How do you clean an estate pipe?

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UncleBob
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Post by UncleBob » Sun Dec 08, 2013 12:59 pm

If the burn spots really bother you, you might try sanding the spots on a disc sander. I would use 110 on a SLOW wheel (1200 rpm or less), though. Then finish with 220 grit. If the wheel is too fast, it will actually burn the briar,
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Re: How do you clean an estate pipe?

Post by ElgarAlienPooh » Sat Aug 23, 2014 10:45 am

The fleamarketing housewives of rural America who "don't know anything about pipes," take wretched pictures of them, and put them up on Flea Prey for whatever they'll bring have been my pipe sources of choice for ten or so years. Lots of water under that dam by now. So, based on having done restoration work in a violin shop while a musician and on a long friendship with a famous pipe restorer, FWIW :

It depends on whether or not you value authenticity, and how much. "Pipe Restoration" in Britain, from what I've seen, pretty much means "Re-Manufacture." Nomenclature's sanded-buffed to oblivion, minor dents are sanded-buffed down past, and the whole pipe's refinished in a color it never was originally. There will be a special circle in lower purgatory for these people.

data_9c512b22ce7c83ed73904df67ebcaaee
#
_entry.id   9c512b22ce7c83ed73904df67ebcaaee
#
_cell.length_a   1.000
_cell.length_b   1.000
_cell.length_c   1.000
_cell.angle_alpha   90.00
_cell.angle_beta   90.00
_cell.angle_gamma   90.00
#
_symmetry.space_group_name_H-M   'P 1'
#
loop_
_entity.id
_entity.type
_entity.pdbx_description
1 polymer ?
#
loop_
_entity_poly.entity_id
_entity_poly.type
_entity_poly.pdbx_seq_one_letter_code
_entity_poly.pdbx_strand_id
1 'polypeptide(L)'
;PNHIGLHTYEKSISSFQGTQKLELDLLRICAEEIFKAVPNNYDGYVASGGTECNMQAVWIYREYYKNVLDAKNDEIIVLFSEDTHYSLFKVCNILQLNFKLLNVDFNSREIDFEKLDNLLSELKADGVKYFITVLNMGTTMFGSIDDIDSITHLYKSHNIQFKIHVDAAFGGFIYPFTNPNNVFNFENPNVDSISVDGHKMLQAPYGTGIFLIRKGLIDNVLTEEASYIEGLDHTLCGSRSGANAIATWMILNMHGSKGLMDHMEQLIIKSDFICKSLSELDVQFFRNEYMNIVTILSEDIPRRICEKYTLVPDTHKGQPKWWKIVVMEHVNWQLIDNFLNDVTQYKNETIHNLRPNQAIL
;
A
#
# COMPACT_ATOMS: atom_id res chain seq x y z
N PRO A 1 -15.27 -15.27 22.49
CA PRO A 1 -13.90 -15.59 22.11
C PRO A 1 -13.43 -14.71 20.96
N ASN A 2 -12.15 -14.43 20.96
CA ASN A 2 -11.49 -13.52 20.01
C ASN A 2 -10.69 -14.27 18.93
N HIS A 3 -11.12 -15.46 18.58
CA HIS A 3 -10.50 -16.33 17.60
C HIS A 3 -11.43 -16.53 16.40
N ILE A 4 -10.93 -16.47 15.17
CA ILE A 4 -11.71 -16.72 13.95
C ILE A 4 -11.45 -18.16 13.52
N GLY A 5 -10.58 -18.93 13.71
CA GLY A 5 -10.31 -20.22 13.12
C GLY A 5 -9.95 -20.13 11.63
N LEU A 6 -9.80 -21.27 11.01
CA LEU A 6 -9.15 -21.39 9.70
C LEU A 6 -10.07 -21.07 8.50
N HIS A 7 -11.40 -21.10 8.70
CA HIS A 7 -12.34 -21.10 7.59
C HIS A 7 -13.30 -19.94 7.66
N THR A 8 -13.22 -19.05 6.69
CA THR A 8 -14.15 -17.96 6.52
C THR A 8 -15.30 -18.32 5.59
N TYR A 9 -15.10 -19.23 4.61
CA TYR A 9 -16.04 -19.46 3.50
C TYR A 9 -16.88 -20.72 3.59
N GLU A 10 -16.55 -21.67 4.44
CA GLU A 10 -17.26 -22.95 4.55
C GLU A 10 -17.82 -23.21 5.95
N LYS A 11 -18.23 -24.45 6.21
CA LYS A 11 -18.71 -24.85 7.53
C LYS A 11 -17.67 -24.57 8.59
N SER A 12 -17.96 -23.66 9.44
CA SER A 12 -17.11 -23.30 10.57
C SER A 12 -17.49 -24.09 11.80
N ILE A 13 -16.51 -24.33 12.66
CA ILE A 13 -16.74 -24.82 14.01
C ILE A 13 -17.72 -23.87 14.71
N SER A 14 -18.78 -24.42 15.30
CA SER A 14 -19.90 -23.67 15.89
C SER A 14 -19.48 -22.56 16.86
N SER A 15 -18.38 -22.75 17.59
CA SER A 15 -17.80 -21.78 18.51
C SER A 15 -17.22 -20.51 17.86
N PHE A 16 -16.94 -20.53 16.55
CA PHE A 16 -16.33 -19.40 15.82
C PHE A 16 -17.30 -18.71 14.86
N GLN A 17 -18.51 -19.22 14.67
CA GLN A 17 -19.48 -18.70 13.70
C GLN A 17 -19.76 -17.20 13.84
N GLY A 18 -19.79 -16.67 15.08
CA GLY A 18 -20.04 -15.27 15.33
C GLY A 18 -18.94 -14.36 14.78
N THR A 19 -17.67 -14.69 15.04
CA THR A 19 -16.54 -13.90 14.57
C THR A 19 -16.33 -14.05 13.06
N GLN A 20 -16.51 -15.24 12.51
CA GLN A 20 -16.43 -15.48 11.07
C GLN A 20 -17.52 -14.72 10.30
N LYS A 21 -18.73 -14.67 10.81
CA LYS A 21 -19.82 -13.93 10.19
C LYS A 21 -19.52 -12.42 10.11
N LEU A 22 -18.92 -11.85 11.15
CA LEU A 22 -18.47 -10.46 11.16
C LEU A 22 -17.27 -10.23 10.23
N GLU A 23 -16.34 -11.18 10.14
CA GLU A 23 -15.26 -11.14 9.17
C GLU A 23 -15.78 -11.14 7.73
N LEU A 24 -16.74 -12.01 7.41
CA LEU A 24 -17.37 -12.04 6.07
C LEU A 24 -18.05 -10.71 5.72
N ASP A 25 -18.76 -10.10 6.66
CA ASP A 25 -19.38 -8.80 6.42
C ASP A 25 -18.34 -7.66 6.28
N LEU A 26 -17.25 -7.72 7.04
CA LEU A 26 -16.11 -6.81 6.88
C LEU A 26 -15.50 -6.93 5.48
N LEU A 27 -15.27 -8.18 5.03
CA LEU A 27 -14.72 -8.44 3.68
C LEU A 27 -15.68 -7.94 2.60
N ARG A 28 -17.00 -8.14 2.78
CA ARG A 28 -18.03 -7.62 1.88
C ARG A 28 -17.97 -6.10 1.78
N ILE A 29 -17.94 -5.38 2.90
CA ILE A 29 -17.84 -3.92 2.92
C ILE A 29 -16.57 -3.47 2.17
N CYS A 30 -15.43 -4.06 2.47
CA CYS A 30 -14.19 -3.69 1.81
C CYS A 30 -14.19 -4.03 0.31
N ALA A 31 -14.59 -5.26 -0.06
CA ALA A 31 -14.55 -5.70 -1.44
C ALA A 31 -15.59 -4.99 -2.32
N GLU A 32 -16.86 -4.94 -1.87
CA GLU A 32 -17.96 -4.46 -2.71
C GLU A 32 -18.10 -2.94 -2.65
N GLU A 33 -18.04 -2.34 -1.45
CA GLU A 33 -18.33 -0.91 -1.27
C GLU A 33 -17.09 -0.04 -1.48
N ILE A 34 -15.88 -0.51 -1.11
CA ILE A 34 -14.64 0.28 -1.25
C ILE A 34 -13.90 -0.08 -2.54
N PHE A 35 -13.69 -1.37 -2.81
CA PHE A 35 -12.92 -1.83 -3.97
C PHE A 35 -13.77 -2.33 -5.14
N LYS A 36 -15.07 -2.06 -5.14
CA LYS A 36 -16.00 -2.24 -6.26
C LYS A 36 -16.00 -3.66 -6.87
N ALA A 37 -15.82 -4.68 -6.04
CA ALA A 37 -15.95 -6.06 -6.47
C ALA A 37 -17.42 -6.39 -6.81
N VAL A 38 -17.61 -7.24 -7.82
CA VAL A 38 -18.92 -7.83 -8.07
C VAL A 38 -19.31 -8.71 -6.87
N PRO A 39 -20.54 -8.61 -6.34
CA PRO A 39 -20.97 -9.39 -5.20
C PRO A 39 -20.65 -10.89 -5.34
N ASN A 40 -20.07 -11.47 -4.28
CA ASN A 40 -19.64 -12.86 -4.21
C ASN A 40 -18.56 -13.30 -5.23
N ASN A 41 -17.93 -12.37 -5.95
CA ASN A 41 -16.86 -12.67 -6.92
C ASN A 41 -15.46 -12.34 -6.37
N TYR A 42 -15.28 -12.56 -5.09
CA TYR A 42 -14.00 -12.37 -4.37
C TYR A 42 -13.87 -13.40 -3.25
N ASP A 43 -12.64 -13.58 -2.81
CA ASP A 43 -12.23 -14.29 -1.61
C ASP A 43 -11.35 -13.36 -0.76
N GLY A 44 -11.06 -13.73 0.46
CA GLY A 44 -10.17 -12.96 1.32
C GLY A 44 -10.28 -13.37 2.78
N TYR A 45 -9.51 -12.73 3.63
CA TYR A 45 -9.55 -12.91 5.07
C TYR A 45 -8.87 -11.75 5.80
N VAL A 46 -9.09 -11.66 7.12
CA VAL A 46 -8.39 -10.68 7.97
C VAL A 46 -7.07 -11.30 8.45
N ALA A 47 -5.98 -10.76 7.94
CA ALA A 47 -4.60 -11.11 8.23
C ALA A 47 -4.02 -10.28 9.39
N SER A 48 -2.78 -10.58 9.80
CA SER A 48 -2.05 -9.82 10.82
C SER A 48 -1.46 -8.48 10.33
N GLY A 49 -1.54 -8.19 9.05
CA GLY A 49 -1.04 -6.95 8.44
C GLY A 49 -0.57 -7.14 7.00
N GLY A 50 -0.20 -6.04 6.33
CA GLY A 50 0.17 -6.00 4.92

Outards :

Rim tar and general all-over stummel dirt : spit in a kleenex. Gently and let it dry in between passes. It's amazing (perhaps) how much of the original finish persists under the X-years' accumulation of hand grease, smoke &c. Occasional rubbing with an old, soft flannel shirt. (But you probably do that anyway).

Stem : Start with 400 grit wet-dry paper used wet. Go gently and let the abrasive in the paper do the work. Follow with 600, 1200 and then, if this is going to have a hobby appeal, micromesh. There's no way around that the brown stuff is oxidized and in need (if what you're after is black that looks like lucite) of removal. Or, once the visible abrasive scratches are gone, something like Savinelli Stem Polish (which is simply binstein -- a finely grained pumice -- in a base). To keep the button looking like a button (and not a jelly bean, which the basement commandos with buffing wheels specialize in, use a wooden or cardboard backing to keep it flat while you're following the contours of the button).